LEONÍD FYÓDORITCH. Yes, please; briefly, quite briefly.

DOCTOR. All right. [Takes out thermometer] Now then, my lad … [Places the thermometer].

SIMON. Yes, sir!

PROFESSOR [rising and addressing the Fat Lady—then reseating himself] Ladies and gentlemen! The phenomenon we are investigating to-night is regarded, on the one hand, as something new; and, on the other, as something transcending the limits of natural conditions. Neither view is correct. This phenomenon is not new but is as old as the world; and it is not supernatural but is subject to the eternal laws that govern all that exists. This phenomenon has been usually defined as “intercourse with the spirit world.” That definition is inexact. Under such a definition the spirit world is contrasted with the material world. But this is erroneous; there is no such contrast! Both worlds are so closely connected that it is impossible to draw a line of demarcation, separating the one from the other. We say, matter is composed of molecules …

PETRÍSTCHEF. Prosy matter! [Whispering and laughter].

PROFESSOR [pauses, then continues] Molecules are composed of atoms, but the atoms, having no extension, are 199in reality nothing but the points of application of forces. Strictly speaking, not of forces but of energy, that same energy which is as much a unity and just as indestructible as matter. But matter, though one, has many different aspects, and the same is true of energy. Till recently only four forms of energy, convertible into one another, have been known to us: energies known as the dynamic, the thermal, the electric, and the chemic. But these four aspects of energy are far from exhausting all the varieties of its manifestation. The forms in which energy may manifest itself are very diverse, and it is one of these new and as yet but little known phases of energy, that we are investigating to-night. I refer to mediumistic energy.

Renewed whispering and laughter among the young people.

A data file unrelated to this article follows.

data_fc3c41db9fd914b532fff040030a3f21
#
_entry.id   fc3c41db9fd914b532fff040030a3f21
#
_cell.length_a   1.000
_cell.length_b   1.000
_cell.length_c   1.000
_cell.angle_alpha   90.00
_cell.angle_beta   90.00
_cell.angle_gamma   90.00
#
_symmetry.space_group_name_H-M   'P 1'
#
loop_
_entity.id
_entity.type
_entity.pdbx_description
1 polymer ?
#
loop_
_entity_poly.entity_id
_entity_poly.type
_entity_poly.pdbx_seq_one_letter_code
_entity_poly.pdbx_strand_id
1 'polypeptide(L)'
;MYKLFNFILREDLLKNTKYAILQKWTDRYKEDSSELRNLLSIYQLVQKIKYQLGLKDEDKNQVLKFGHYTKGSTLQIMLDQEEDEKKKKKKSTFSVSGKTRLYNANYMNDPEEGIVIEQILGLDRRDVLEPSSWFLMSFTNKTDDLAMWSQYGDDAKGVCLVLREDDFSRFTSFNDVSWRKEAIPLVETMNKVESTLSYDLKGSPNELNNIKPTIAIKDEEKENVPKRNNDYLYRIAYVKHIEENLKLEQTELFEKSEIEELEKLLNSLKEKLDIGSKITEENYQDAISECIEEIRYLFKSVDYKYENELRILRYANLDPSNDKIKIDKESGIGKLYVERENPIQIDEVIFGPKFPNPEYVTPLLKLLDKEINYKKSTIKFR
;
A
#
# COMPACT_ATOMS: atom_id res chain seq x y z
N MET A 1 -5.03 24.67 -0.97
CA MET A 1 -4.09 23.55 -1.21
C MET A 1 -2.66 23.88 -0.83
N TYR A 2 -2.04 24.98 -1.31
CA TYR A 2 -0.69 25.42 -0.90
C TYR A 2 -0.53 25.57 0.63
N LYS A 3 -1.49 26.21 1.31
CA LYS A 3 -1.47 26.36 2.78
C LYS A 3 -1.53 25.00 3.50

PROFESSOR [stops and casts a severe look round] Mediumistic energy has been known to mankind for ages: prophecy, presentiments, visions and so on, are nothing but manifestations of mediumistic energy. The manifestations produced by it have, I say, been known to mankind for ages. But the energy itself has not been recognized as such till quite recently—not till that medium, the vibrations of which cause the manifestations of mediumistic energy, was recognized. In the same way that the phenomena of light were inexplicable until the existence of an imponderable substance—an ether—was recognized, so mediumistic phenomena seemed mysterious until the now fully established fact was recognized, that between the particles of ether there exists another still more rarified imponderable substance not subject to the law of the three dimensions …

Renewed laughter, whispers, and giggling.

PROFESSOR [again looks round severely] And just as mathematical calculations have irrefutably proved the existence of imponderable ether which gives rise to the phenomena of light and electricity, so the successive investigations of the ingenious Hermann, of Schmidt, and of Joseph 200Schmatzhofen, have confirmed beyond a doubt the existence of a substance which fills the universe and may be called spiritual ether.